The Federal Reserve this afternoon announced that it will not be raising interest rates as the year draws to a close. The Fed’s Open Market Committee wrapped up a two-day meeting by issuing a statement that indicated a pause in interest rate increases is called for with inflation seeming to be fairly well controlled, although still above the Fed’s target of 2%.
Fed Chairman Jerome Powell was scheduled to speak at a news conference this afternoon and there were indications he might hint at possible interest rate cuts going into effect around the middle of 2024.
In its announcement of the interest rate pause, the Fed said, in part: “Recent indicators suggest that growth of economic activity has slowed from its strong pace in the third quarter. Job gains have moderated since earlier in the year but remain strong, and the unemployment rate has remained low. Inflation has eased over the past year but remains elevated.”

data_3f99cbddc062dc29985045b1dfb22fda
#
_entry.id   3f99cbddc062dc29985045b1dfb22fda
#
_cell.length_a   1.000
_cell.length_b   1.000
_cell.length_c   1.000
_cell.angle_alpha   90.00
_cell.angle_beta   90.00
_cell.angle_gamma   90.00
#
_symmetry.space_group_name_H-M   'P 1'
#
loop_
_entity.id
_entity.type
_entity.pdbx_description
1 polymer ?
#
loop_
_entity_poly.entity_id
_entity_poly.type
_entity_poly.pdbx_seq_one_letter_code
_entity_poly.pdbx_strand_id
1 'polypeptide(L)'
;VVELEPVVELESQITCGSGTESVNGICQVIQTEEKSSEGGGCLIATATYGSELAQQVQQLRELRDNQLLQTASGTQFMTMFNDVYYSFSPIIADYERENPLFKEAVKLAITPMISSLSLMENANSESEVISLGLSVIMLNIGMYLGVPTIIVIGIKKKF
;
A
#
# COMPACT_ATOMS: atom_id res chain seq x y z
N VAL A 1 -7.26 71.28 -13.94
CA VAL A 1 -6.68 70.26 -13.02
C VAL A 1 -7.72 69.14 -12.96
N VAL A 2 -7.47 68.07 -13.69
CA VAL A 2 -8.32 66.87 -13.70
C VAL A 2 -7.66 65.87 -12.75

The Fed’s Open Market Committee said that it decided to maintain the target range for the federal funds rate at 5-1/4% to 5-1/2%. The committee said it will continue to assess additional information and its implications for monetary policy in determining the extent of any additional policy firming that may be appropriate to return inflation to 2%.
The Open Market Committee said that its assessments of economic conditions when deciding how to proceed with interest rates will take into account a wide range of information, including readings on labor market conditions, inflation pressures and inflation expectations, and financial and international developments.